Helping people with computers... one answer at a time.
Some Windows messages indicate something was set by your network administrator or just the administrator. That's probably you, even if you didn't do it.
Windows XP often advises that you “contact your network administrator” or it has a feature that has been disabled by the network administrator. But on a home network, one is the network administrator! How does one login as the “network administrator” (as opposed to a normal administrator account) or override these settings?
You're quite right. On your own network, you are the network administrator.
Whether you realize it or not.
In many ways, it's a nod to the fact that Windows is designed for larger businesses where there's a great deal of network configuration and control in place.
Configuration and control managed by real, honest-to-goodness network administrators.
At home, you have no one to contact but yourself.
I actually laugh a little inside every time I see that message, because it's so silly in the home environment.
No network administrator walked in while I wasn't looking and changed my network configuration. I'm the network administrator and I didn't set, change, or disable whatever it is that it's telling me I did.
The message lies.
Most of the time, what you're faced with are simply the default Windows settings. It came that way.
Frequently, these messages may pop up as a result of changes made by software (perhaps anti-malware tools) installed on your machine, or not uncommonly, by malware itself.
But not by some network administrator who doesn't really exist.
There is no separate login for network administration. If you can login using the administrator account or any account that has administrative privileges, you have access to everything that might be used to administer your network.
The question then becomes what to use?
To be honest, the best tool - next to having a friend who knows how to administer Windows networks, that is - is a search engine, such as Google or Bing.
There is no one place, setting, or tool to control everything that might fall under the purview of this mythical network administrator.
In other words, as much as I hate to say it, it depends.
You might need to make changes in the network section of the Control Panel.
Or you might need to run the Group Policy Editor - if your version of Windows has that, that is.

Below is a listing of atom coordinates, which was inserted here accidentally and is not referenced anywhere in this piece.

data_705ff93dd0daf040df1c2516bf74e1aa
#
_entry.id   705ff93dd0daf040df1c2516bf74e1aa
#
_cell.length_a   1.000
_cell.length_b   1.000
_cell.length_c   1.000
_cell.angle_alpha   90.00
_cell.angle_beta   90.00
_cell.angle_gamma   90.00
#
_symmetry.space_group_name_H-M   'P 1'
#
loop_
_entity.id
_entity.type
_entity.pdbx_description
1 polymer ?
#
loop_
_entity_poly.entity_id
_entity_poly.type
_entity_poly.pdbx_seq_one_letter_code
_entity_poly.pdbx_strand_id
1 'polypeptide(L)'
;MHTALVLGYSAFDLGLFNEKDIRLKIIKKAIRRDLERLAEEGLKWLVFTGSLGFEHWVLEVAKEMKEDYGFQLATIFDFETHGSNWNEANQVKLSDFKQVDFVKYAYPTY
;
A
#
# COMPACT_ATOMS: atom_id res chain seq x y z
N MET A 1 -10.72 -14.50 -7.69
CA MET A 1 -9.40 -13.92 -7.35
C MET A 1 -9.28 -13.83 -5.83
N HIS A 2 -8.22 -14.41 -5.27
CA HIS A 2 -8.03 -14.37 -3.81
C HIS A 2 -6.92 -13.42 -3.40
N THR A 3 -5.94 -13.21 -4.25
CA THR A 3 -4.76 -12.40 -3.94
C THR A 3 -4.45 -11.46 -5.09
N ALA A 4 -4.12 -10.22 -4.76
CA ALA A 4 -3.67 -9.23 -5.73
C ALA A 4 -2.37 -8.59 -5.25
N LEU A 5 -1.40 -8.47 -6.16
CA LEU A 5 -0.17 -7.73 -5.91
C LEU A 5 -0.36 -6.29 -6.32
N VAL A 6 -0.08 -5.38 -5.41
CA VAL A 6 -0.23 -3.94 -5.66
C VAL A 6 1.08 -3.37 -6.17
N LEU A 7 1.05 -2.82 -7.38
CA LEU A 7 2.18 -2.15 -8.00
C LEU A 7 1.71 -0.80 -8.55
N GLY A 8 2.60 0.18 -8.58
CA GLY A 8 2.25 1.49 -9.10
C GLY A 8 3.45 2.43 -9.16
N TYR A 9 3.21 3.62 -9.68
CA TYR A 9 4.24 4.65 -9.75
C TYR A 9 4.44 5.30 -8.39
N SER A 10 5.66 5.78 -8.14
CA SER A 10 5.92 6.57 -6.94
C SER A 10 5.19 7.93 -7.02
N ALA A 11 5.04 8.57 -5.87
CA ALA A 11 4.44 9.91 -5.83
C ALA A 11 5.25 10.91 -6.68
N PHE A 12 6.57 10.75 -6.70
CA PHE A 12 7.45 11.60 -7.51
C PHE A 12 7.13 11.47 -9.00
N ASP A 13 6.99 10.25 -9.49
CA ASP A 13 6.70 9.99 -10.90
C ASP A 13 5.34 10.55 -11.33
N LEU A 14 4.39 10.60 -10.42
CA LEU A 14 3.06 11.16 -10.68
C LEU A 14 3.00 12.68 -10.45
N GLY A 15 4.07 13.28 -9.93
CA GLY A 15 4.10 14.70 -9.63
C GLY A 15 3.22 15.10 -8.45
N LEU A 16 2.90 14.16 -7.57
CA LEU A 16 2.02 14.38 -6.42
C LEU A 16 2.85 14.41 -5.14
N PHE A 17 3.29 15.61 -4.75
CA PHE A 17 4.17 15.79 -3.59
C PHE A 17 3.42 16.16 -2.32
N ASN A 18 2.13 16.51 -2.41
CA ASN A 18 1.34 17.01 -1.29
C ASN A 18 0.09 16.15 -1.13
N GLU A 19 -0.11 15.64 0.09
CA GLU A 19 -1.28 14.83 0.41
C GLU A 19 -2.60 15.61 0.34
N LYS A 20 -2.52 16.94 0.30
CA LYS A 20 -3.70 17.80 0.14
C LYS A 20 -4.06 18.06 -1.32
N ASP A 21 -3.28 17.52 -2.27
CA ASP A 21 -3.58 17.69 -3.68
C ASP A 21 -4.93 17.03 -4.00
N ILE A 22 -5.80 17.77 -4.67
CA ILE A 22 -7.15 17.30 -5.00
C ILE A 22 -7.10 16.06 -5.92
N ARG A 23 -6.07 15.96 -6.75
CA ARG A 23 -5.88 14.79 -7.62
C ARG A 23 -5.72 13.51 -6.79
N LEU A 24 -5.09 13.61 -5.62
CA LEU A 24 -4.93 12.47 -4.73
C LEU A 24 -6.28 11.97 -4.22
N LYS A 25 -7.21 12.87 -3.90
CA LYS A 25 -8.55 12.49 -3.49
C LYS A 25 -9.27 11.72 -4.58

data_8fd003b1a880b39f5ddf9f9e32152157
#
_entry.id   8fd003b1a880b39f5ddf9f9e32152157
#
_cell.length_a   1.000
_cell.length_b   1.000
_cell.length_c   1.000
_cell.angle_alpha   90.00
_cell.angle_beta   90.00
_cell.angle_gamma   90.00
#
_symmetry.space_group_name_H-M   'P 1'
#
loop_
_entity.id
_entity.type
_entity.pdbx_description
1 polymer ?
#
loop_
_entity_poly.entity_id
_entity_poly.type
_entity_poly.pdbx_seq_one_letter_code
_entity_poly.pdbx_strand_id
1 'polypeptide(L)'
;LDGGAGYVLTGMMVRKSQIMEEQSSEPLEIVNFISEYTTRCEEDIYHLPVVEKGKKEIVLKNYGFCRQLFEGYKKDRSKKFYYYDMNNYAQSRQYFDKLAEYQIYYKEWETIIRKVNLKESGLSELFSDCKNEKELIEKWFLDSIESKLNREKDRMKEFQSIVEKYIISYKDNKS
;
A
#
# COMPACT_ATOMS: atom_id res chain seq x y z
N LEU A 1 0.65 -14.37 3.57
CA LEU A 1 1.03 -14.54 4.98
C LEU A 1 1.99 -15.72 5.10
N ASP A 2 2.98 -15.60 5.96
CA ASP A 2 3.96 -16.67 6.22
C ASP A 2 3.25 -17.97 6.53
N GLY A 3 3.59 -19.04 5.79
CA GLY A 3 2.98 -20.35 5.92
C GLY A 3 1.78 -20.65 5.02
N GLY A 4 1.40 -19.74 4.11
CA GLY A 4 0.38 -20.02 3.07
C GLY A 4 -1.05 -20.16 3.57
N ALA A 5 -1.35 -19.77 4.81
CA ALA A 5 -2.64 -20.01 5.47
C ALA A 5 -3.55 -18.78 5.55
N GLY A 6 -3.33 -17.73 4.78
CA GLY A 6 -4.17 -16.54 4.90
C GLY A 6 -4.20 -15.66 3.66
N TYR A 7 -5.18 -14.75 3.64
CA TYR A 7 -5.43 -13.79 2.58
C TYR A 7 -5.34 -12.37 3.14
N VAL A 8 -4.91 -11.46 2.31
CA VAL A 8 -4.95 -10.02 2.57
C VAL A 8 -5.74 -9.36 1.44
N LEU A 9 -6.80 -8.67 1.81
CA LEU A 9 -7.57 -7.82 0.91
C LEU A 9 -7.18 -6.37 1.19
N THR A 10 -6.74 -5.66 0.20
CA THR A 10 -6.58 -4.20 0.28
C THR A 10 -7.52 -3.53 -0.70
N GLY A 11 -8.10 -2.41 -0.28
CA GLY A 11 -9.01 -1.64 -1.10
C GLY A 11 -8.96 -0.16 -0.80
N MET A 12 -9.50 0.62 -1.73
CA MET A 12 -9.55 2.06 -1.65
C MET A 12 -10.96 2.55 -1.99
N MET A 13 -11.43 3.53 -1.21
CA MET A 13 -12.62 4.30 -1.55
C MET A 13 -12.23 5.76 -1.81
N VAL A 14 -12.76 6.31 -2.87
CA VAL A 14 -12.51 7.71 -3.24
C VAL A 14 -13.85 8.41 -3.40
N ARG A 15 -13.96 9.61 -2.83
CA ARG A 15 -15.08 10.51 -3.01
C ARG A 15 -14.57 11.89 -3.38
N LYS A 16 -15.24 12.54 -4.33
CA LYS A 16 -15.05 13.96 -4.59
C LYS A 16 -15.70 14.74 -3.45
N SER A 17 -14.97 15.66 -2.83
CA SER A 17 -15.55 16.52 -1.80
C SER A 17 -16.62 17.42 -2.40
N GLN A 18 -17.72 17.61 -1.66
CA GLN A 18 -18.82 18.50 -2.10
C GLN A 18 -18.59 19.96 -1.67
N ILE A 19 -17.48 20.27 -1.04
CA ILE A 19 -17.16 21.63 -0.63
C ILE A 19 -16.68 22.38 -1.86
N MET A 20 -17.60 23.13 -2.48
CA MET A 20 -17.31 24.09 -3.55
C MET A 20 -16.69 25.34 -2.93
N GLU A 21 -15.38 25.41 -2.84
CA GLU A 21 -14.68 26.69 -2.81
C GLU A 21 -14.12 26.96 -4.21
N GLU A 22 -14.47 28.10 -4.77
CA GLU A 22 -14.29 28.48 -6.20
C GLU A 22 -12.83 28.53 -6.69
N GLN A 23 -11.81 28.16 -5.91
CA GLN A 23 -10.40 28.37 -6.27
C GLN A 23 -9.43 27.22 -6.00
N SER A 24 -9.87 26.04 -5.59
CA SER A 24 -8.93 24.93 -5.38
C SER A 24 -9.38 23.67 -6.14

You might even need to dive in and make changes to the registry for settings that are exposed no other way.
You might need to use a third-party tool.
Heck, if it's malware related, you may end up needing to use your anti-malware tools to remove whatever caused the problem in the first place!
As you can see, there's no simple answer.
That's why I tell you to use a search engine. Take a concise description of your symptoms, what you were doing, any specific software involved, and take to the 'net. Chances are that you're not the first person to encounter whatever it is that you're seeing.
Why is always difficult to answer? In all honesty, I don't know.
But that doesn't stop me from guessing...
Here's what I think is going on: in larger corporations, network administrators need to be able exert control over the network in the form of assorted configuration settings, policies, and so on. It's an important part of how they control the security and acceptable use of their networks, as well as keeping corporate networks running smoothly. Things may have changed, but it used to be possible for a single misconfigured machine to wreak havoc on a large network segment, impacting all of the other computer users on it.
They don't want the users of individual computers on their networks making configuration changes. Period.
So, rather than saying, "Hey, this configuration setting over here is what's preventing you from doing whatever it is that you're doing," Windows simply reports that your network administrator has disabled - or whatever - that particular feature or access.
Folks in corporations will contact their actual network administrator or IT person.
Folks at home who are savvy will know how and what to fix, or will know how to research a solution on their own.
And those who aren't ... won't.
Misleading wording aside, that's kind of a good thing.
Networking is difficult and complex. It's hard to get working and easy to break. If you're not network savvy, then it's good to have that extra barrier in place. At the very least, it'll cause you to pause and carefully research the solution for your particular situation.
Or find someone knowledgeable who's willing to help out and become - perhaps for a moment at least - your network administrator.
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